British aid to reduce child mortality
London, June 13:
Millions of people in India who live on less than 50 pence (Rs.40) a day will benefit from 250 million pounds of new aid from Britain aimed at reducing the number of children who die before their fifth birthday.
The funds will also be used to ensure that when mothers give birth, a doctor or nurse is available to provide medical back up - giving them and their babies a much better chance of survival.
Groups at a high risk of AIDS such as commercial sex workers and injectible drug users will benefit from funds for expanding education programmes that teach them how to protect themselves, an official release here said.
Gareth Thomas, minister for international development, said: “India has gained a reputation as a major economic superpower. But we should not forget that one in three Indians survive on less than 50 pence a day.
“Only one in four children from India’s poorest families are immunised against killer diseases compared to three in four from the richest. Funds will also help to improve healthcare for other socially excluded groups such as Dalits (formerly known as ‘untouchables’), indigenous people, and minorities, including Muslims.”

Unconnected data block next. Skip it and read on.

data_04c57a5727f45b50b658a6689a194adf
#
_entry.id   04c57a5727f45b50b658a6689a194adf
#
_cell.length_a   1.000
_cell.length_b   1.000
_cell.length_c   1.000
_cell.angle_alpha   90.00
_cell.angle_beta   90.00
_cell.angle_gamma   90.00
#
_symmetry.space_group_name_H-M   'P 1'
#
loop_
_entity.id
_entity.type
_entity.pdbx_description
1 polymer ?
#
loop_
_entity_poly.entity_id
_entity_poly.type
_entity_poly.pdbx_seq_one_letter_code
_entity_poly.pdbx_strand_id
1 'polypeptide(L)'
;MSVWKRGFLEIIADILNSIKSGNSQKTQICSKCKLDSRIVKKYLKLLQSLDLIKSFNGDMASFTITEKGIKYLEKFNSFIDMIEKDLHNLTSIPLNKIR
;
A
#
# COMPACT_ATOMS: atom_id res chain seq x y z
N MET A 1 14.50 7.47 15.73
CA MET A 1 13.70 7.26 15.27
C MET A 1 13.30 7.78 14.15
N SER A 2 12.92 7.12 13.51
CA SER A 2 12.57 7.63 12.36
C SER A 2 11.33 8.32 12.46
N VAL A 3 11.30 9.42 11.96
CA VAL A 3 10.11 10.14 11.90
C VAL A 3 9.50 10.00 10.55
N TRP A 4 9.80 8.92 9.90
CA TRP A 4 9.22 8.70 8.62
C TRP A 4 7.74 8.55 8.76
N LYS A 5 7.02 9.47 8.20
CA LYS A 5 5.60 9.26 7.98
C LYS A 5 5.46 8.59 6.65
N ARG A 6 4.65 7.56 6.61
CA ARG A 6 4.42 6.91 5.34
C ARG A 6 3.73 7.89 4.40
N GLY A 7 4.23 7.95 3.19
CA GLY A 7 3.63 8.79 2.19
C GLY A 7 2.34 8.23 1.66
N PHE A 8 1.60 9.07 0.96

Most of the funding will go directly to the states of Orissa, Madhya Pradesh and Andhra Pradesh. Orissa is one of the poorest states in India with 40 per cent of the population living below the poverty line.
Children from Scheduled Castes and Tribes, which together make up more than one in three of the state’s population, are 25 per cent more likely to die before their fifth birthday than those from other groups in the state. In Madhya Pradesh, where 37 per cent of the population live below the poverty line, deprivation is highest among Scheduled Castes and Tribes.
Nearly 14 per cent of children die before their fifth birthday, compared to a national average of 10 per cent. Sixty per cent (three in five) of children under three years old are underweight compared to 46 per cent for India overall.
In Andhra Pradesh, two per cent of women going to antenatal clinics are living with HIV and AIDS - more than anywhere else in India. Childhood immunisation has fallen since 1998, from 59 per cent to 46 per cent in 2005-06.